Australian dollar at brink as risk rebounds

See the latest Australian dollar analysis here:

Macro Afternoon

DXY was firmer last night. EUR weaker and CNY up:

The Australian dollar remains right at decade lows against the USD:

EMs did better too:

Gold is a freight rain:

Oil fell:

Metals bounced:

Miners didn’t:

EM stocks did:

And junk:

Treasuries were sold:

Bunds bid:

Aussie bonds too:

Stocks bounced:

In data, US jolts were still rock solid:

The number of job openings was little changed at 7.3 million on the last business day of June, the U.S. Bureau of Labor Statistics reported today. Over the month, hires and separations were little changed at 5.7 million and 5.5 million, respectively. …

The number of quits was little changed in June at 3.4 million. The quits rate was 2.3 percent. The quits level was little changed for total private and decreased for government (-19,000).

The Fed’s James Bullard spoke and stuck to the insurance cuts narrative, via Reuters:

After the U.S. central bank reshaped monetary policy around global trade volatility, a Federal Reserve official offered a message to the White House on Tuesday: Don’t expect more rate cuts every time trade policy threats or announcements send markets into a tailspin.

St. Louis Federal Reserve President James Bullard said the Fed’s shift since the first of the year, from projecting continued rate hikes to cutting rates at its meeting last week, had made monetary policy “considerably” looser and had adequately offset the uncertainty caused by the U.S. trade spat with China, as well as related global developments.

“I don’t think it is realistic for the Fed to respond to each threat and counter threat in a tit-for-tat trade war,” Bullard said, referring to the current situation as a “Pandora’s box” that will be difficult for the United States, China and other countries to resolve any time soon.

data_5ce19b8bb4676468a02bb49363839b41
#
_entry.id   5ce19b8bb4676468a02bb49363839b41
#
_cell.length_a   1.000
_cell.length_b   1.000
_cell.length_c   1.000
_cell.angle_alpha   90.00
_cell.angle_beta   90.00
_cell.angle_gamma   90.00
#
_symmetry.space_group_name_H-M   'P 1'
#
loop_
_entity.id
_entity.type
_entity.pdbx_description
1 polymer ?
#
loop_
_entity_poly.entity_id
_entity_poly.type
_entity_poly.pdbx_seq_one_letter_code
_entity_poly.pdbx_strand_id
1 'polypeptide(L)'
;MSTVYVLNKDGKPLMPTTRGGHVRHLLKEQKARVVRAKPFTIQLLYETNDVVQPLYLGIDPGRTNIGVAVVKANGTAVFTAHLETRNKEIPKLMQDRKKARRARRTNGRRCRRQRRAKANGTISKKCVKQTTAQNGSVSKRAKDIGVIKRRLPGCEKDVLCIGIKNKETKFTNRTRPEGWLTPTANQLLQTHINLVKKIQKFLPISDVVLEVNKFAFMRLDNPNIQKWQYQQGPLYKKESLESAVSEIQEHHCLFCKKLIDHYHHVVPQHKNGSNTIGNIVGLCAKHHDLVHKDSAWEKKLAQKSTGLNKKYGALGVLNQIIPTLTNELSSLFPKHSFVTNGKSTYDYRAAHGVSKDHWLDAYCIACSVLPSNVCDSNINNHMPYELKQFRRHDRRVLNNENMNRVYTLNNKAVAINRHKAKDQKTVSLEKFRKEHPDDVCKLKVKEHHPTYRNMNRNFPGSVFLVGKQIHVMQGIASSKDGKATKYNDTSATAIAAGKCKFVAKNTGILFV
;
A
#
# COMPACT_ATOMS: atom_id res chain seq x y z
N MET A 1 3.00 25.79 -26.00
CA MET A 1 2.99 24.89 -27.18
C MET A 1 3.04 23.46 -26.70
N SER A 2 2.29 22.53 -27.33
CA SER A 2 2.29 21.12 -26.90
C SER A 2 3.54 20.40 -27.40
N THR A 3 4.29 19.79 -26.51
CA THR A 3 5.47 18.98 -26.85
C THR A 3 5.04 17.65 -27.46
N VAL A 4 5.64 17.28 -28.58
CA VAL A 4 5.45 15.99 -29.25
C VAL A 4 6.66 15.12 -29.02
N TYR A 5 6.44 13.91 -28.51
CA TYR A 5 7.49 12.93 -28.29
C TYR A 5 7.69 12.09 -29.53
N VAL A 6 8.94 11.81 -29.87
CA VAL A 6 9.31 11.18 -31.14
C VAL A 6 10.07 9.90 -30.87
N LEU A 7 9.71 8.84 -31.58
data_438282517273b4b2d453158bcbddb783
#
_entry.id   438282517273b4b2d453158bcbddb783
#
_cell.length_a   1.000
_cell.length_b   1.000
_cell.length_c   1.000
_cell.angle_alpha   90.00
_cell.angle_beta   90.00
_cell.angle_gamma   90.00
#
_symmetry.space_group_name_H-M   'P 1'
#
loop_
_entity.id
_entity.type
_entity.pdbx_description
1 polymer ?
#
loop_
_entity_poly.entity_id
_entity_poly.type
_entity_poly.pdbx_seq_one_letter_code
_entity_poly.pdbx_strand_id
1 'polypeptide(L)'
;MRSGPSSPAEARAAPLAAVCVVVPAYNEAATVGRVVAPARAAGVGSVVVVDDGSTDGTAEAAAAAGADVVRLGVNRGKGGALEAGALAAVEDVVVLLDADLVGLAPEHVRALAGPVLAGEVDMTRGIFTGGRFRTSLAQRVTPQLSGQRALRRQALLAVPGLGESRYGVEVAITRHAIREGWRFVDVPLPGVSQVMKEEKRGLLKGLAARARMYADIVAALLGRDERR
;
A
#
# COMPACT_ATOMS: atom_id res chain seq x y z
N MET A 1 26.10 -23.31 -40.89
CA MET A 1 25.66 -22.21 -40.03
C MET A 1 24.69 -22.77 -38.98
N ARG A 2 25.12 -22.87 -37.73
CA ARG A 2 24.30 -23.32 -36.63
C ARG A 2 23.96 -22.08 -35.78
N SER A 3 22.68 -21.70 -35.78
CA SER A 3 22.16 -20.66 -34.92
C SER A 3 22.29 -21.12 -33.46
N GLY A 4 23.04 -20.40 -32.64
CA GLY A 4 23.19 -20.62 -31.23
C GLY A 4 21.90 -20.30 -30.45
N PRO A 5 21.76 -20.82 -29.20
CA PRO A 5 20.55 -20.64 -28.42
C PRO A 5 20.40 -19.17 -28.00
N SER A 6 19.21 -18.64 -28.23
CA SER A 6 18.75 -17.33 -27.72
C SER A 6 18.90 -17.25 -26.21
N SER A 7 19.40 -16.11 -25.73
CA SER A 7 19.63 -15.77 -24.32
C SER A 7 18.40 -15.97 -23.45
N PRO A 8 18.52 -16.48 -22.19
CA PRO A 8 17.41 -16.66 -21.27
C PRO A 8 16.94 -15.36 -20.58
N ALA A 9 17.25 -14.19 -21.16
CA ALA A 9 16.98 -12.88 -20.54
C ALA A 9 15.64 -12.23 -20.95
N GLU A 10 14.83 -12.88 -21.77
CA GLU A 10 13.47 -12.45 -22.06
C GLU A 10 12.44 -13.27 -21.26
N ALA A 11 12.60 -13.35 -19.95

“We are taking a one-time increase in trade uncertainty on board,” Bullard said in comments to the National Economists Club that indicate a more patient approach to additional rate cuts than he has previously shown.

It is true that the long bond has already delivered huge stimulus to prospective property buyers, recalling that most US mortgages are fixed at the long bond rate:

But the key will be stocks and that relationship to the consumer which is much more important than it is Australia where housing wealth dominates:

I still think stocks will get messy ahead as the trade war blowback steadily erodes growth and earnings, China fails to rebound and Europe sinks with a hard Brexit. So the Fed will be back for more than insurance cuts.

But not before things get much worse everywhere, taking bond yields and the AUD down with it.  Westpac today asks how low can yields go:

There is little reason to expect a material and extended selloff. Tactically buy dips. 3yr yield vs Future RBA Path (Market Expectations) AU vs US 3-10yr Bond Curves Australian 10yr bond yields began the week at all-time lows, below 1% before pulling back slightly to settle back above that level. Nonetheless it is a remarkable level in both absolute terms and also due to the fact that that 10yr yields pushed briefly below the prevailing cash rate at these levels. That certainly reflects the market’s pessimism around domestic growth prospects, the effectiveness of traditional monetary policy and its ability to drive unemployment lower and inflation expectations higher. So how much lower can yields go? While the long end will be largely a factor of UST price action, it is perhaps more apposite to assess relative value at the 3yr maturity (left chart). The black solid and dotted lines show the terminal rate and the projected cash rate profile over the next year respectively. Basically, Westpac’s view of a 0.5% terminal rate is largely priced in, as is the profile in which the RBA gets there. So does that mean that 3yr bonds are a sell? They are certainly not cheap, however the chart shows that relative to the terminal cash rate, they were around 20bps MORE expensive in the 2015-2016 period. Given that a lot of the drivers of market sentiment today are similar to that period, we think that is a valid comparison, supported further by the prospects of QE. The chart at right shows how the yield curve continues to flatten to new levels. We think it will be largely directional based on long end yield shifts, but we remain of the view that any US-led bear steepening would be short-lived and should be faded.

Yields and AUD lower yet!

David Llewellyn-Smith
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